For example, it could be a good idea to send a money order to pay for something you’re purchasing by mail from a stranger, whereas using a cashier’s check is a handy option when you need to make a security deposit on an apartment.
Although both cashier’s checks and money orders are generally accepted, that doesn’t mean that all businesses and individuals will accept them. For best results, verify that your desired form of payment will be accepted before you attempt to use it.
A cashier’s check is safer than a money order because it’s backed by the financial institution that issued it. A cashier’s check is filled out by the bank, so the funds can’t be cashed by anyone other than who it was issued to. Money orders, on the other hand, carry extra risk. The “pay to” line is blank. Forget to fill it out, and anyone can cash it.
When ordering a cashier’s check versus a money order, save the payment stub or receipt. You’ll need it to request a replacement or a refund if the check is lost or damaged.
Both money orders and cashier’s checks can be forged, so it’s important to treat them with the same scrutiny as you would any other form of payment. Some common money order and check scams to watch out for include:
- Foreign lottery scams: You’re contacted with a message that you’ve won the lottery and will receive a check for the amount — as long as you send a wire payment to cover a fee, taxes or the cost of shipping. The problem is that the money order or cashier’s check is fake, and you’ll be out the money you wired.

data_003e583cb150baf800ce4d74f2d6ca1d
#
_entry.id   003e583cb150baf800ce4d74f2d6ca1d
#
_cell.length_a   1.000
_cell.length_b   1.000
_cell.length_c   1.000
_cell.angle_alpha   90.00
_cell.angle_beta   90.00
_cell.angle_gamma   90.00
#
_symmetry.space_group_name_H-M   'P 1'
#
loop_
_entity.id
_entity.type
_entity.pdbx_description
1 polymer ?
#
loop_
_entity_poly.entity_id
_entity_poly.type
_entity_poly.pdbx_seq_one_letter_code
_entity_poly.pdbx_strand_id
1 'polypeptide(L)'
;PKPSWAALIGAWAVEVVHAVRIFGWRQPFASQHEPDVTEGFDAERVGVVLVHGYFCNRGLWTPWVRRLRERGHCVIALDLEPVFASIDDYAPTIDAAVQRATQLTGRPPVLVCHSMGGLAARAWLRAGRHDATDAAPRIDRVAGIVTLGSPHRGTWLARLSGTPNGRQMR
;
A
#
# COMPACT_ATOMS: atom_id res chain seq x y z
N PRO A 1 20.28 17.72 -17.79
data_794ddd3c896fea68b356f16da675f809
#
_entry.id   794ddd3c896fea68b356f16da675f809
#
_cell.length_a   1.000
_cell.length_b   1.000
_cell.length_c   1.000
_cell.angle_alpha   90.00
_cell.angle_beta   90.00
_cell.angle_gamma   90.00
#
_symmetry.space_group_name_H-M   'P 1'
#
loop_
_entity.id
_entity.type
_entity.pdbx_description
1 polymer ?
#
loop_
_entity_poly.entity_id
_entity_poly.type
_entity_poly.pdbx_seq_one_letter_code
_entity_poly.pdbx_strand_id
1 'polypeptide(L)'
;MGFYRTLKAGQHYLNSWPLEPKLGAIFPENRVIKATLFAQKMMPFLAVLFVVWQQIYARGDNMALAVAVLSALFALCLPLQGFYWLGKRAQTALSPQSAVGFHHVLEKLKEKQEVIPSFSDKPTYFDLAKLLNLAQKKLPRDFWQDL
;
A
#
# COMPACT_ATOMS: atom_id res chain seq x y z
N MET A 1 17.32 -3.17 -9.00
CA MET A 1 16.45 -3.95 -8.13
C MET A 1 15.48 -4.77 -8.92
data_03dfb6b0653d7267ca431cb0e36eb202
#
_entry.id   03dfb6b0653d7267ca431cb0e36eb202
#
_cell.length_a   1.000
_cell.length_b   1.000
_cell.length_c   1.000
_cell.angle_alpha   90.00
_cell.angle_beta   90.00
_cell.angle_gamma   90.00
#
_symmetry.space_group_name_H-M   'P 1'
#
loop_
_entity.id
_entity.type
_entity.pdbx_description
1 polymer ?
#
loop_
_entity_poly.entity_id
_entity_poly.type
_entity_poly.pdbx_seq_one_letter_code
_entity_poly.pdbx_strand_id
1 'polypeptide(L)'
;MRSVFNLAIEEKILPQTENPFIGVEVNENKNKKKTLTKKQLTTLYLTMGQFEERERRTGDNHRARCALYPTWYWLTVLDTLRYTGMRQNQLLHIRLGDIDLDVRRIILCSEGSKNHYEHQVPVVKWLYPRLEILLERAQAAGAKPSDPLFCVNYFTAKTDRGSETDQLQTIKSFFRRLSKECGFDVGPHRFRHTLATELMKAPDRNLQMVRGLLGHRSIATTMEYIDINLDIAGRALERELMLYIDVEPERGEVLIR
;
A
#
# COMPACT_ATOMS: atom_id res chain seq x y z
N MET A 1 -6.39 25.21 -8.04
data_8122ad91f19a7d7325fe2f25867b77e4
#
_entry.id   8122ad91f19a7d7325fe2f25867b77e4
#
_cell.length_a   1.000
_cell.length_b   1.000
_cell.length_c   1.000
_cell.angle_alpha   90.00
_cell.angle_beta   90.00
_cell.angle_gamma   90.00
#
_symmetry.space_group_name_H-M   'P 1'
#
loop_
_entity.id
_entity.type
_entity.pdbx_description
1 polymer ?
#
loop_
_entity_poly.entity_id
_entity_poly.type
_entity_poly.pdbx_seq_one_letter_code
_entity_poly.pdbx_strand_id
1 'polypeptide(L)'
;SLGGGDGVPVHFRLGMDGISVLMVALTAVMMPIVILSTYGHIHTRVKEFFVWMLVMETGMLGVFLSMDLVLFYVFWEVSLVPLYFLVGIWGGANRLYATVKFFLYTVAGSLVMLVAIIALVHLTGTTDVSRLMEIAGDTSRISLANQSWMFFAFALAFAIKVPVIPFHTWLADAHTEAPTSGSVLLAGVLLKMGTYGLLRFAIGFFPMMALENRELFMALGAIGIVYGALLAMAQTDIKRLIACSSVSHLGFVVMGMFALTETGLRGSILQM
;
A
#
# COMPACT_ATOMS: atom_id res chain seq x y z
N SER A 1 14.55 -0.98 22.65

- Overpayment scams: Someone asks you to deposit a check into your bank account and wire the difference. The check turns out to be counterfeit, and you’re out the amount of the check and the money you wired.
- Work-at-home scams: You receive payment via money order or cashier’s check. You’re asked to deposit the payments to your account and forward the money to somebody else. You’re inadvertently laundering money. The first few payments may clear, but once the bank realizes what’s happening, you’ll eventually be on the hook for the stolen funds.
Don’t accept checks from strangers. If you receive a cashier’s check or money order, check it carefully. Among the things to look for to detect signs of fraud or forgery are flimsy paper, lack of official stamps or seals, and typos or misspelled words. When in doubt, contact the financial institution or business that issued the check to verify if it’s legitimate before depositing it.
Alternatives to Cashier’s Checks and Money Orders
Although cashier’s checks and money orders serve a purpose, they’re not always convenient when you need to make a payment in a hurry. Here are some alternative payment methods worth considering:
- Open a checking account: A checking account comes with a debit card, checks, electronic transfers and autopay or bill pay options for convenience. A bank offers protections if your account has been compromised. As long as you report the fraud promptly, you won’t lose money.
- Mobile wallets/apps: Apps like Venmo, Zelle and PayPal are safe payment alternatives. When you send money, the app hides personal and financial data from the receiver by using encryption. Make sure the recipient’s name is correct. If you choose to use Zelle or Venmo, keep in mind that once the money is sent, it’s received almost instantly and generally can’t be refunded if you made an error.
- Credit cards: Paying with your card may be one of the safest methods. Although your credit card number could be stolen, you’re not responsible for unauthorized charges as long as you report them promptly.
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- Capital One. 2022. "What Is a Money Order and How Does It Work?"
- KeyBank. "Cashier's Check vs Certified Check: What’s the Difference?"
- USA.gov. 2022. "Common Scams and Frauds."